Held from 7th to 9th January, 2011, the 14th edition of Techfest was well received. Unlike last year, where the main emphasis was on high end science and technology, this year Techfest focused on portraying ‘technology’ in a way that even the layman could appreciate it. The organization and management was especially commendable. Other than the traditional crowd-pulling events like TechX and Robowars, Techfest’11 boasted of many new initiatives and interactive events.
Techfest kick-started the pre-fest publicity through ‘India Unmute’, which essentially tried to mimic the Olympic torch travel, moving across 60 colleges to get new ideas, opinions and solutions on various issues that confront India.
Prayaas has been a very strong initiative since the past two years. The team lived up to the tradition by providing great opportunities for innovators and visionaries to work on fields ranging from rural technology development (Utkarsh) to healthcare technology (Elixir). Verizon, a social entrepreneurship event, was added this year while Energize had a new problem statement, related to geothermal and ocean energy.
Crossroads was introduced for the first time with a view to make the streets livelier during the fest. It had street shows: BMX stunts, Zlwin Magic, Parkour performances and short workshop sessions ranging from Solving Rubik’s cube, Boomerang Throwing to Parkour basics and Kenjutsu (an ancient Japanese sword art).
Exhibitions, this year, saw some very interesting displays. Apart from the regular exhibits from the DRDO, there were exhibits from the very famous Ars Electronica from Europe as well as the Da Vinci machines, known for their elegant simplicity. The PR-2 Robot was the show stealer. With its capability of self-recharging, it’s one of the first steps towards the future of artificial intelligence.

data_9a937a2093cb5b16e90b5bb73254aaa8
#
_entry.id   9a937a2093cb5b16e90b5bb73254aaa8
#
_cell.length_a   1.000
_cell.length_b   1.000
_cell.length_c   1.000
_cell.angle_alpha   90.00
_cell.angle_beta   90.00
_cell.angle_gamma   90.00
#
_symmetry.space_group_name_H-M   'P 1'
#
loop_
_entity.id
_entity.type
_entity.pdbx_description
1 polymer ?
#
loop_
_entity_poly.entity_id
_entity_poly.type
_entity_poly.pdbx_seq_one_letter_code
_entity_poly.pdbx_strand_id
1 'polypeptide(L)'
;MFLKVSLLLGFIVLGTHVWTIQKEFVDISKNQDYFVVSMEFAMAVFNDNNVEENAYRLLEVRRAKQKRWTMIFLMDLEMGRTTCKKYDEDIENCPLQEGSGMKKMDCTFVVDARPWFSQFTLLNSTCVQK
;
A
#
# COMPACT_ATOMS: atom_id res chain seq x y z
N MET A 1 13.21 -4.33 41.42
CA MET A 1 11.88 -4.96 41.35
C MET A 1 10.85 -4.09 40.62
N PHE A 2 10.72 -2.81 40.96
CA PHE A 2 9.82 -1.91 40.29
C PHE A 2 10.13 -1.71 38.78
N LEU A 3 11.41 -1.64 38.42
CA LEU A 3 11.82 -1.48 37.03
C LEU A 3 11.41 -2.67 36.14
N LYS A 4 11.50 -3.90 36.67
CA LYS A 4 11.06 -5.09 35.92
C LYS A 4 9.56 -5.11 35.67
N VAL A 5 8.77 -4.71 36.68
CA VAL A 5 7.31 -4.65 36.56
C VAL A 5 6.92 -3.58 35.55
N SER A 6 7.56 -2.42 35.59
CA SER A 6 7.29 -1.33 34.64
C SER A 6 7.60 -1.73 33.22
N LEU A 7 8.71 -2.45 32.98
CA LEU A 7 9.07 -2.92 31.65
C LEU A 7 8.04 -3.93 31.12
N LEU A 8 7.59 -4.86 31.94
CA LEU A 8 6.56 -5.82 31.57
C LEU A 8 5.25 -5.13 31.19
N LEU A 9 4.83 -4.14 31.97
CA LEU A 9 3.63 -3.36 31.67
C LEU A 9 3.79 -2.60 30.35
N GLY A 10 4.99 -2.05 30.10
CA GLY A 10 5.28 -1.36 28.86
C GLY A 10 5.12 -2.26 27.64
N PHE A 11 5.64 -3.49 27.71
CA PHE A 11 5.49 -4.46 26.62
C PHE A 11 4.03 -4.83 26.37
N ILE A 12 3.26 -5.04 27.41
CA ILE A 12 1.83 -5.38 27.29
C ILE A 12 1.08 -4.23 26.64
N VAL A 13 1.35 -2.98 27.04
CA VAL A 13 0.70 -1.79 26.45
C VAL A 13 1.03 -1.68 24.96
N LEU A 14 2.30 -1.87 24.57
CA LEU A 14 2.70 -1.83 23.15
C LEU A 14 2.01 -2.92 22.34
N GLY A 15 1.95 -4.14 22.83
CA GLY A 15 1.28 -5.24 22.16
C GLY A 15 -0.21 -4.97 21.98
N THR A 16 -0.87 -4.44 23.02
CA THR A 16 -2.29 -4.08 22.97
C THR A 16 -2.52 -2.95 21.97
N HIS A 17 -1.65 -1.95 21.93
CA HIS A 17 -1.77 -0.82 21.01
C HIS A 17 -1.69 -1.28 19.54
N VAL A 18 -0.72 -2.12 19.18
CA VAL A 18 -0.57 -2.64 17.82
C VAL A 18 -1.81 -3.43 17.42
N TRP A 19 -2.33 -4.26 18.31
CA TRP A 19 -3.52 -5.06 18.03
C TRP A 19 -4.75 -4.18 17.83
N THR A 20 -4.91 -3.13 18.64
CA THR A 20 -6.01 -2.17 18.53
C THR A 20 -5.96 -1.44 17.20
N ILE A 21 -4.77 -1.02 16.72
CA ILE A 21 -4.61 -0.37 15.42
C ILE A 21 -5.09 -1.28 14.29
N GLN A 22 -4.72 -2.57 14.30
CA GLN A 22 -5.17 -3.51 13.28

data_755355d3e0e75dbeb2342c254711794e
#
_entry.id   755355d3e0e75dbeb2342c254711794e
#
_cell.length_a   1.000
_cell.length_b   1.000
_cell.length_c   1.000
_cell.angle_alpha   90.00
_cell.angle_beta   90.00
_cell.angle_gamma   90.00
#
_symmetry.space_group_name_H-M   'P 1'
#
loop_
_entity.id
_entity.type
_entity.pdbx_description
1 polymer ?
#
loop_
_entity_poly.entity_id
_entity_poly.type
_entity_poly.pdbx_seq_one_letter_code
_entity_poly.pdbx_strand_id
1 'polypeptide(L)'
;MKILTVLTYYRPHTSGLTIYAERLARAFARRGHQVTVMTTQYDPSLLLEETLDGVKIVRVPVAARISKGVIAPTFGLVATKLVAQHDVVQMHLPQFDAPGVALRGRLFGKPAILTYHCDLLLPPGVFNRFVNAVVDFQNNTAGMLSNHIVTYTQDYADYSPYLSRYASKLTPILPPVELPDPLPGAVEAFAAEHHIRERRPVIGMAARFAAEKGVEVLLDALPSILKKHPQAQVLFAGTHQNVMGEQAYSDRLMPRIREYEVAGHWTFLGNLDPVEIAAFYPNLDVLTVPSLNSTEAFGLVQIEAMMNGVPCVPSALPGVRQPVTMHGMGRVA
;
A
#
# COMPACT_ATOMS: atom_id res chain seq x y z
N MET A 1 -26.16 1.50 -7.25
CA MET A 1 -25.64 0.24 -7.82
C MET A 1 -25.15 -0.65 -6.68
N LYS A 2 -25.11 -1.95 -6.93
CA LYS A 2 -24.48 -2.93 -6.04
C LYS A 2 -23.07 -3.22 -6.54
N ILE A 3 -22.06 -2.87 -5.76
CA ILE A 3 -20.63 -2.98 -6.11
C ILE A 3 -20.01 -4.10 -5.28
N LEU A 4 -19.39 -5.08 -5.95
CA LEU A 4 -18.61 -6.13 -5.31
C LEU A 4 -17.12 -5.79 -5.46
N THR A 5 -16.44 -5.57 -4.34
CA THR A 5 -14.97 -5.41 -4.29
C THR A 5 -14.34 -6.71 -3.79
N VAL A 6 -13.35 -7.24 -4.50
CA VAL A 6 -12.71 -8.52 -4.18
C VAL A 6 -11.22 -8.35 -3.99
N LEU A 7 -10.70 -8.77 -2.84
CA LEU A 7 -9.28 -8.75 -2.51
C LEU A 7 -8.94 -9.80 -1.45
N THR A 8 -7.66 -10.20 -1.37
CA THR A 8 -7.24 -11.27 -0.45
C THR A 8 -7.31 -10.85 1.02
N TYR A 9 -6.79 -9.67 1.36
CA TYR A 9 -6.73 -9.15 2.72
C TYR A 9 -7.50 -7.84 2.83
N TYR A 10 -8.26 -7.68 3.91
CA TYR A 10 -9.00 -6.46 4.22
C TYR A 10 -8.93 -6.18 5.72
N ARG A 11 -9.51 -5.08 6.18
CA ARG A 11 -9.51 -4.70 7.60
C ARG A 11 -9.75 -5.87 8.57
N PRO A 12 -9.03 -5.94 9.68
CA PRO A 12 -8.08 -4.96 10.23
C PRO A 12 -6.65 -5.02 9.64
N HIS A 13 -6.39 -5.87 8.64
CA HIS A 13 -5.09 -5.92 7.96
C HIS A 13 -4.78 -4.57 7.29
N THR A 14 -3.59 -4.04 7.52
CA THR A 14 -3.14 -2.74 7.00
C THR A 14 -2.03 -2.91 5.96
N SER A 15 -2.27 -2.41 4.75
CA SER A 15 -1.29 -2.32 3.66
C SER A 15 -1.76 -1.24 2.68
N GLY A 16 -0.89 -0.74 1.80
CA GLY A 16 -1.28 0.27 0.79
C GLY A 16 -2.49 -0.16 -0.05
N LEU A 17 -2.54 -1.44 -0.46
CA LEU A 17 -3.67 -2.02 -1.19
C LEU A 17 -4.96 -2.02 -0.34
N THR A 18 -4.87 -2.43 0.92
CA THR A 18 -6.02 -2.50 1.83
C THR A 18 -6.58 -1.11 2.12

The aim of Competitions at Techfest has been to cater to all genres of engineering and technology. This was ensured by having competitions like AutoBots, ArchiTech, Nexus and iNexus. Robowars, like always, saw a huge turnout both in terms of enthusiastic participants and an exuberant audience. There were some issues with its location (SOM Well) leading to complaints about space scarcity but the organizers claim that it was the most feasible venue for the event. It was also strategic in getting hold of a floating crowd and ensuring huge numbers for any announcements/news etc.The new event named Technopreneurship was pulled off nicely. It was done in collaboration with TiE with an aim to provide a technical dimension to innovation and entrepreneurship.
Almost everyone who attended TF’11 would agree that Lecture Series was indeed its highest point. Even though the highly anticipated David Griffith lecture got cancelled, it was more than compensated by other truly eminent personalities coming down to the Institute – a Nobel Laureate, Inventor of the Bluetooth, Father of String Theory, Founder of Google Earth, Director of Council of Antiquities, Egypt. Also, the pre-fest lecture by Richard Stallman on Free and Open Source Software attracted a very enthusiastic crowd.
Continuing with the success of Lazertag last year, Ozone kept the focus on gaming this time as well. They brought in ATV, Zorbing, WiFi Sports, etc which made sure no one stayed unoccupied during the fest. Virtusphere, a virtual reality gaming device was brought to India for the first time and received a great response. While the gaming zone was brilliant, the on-the-spot competitions didn’t live up to their previous standards. Sci-Tech, which garnered wonderful reviews last two years, was shabbily organized this year on all fronts, be it the publicity or the magnitude of the event.
Technoholix, the ‘Pronites’ equivalent of TF, was quite repetitive and similar to previous years. The Double Dutch Force, the world’s best Double Dutch Crew, came for the first time to India and was well received. Euphorie 1024 showcased a totally new genre of performances consisting of great synchronization of neon guitars and lights with electronic music. The Fest concluded well with a performance by Quick Change, The Magical Costume Change Trio. ■
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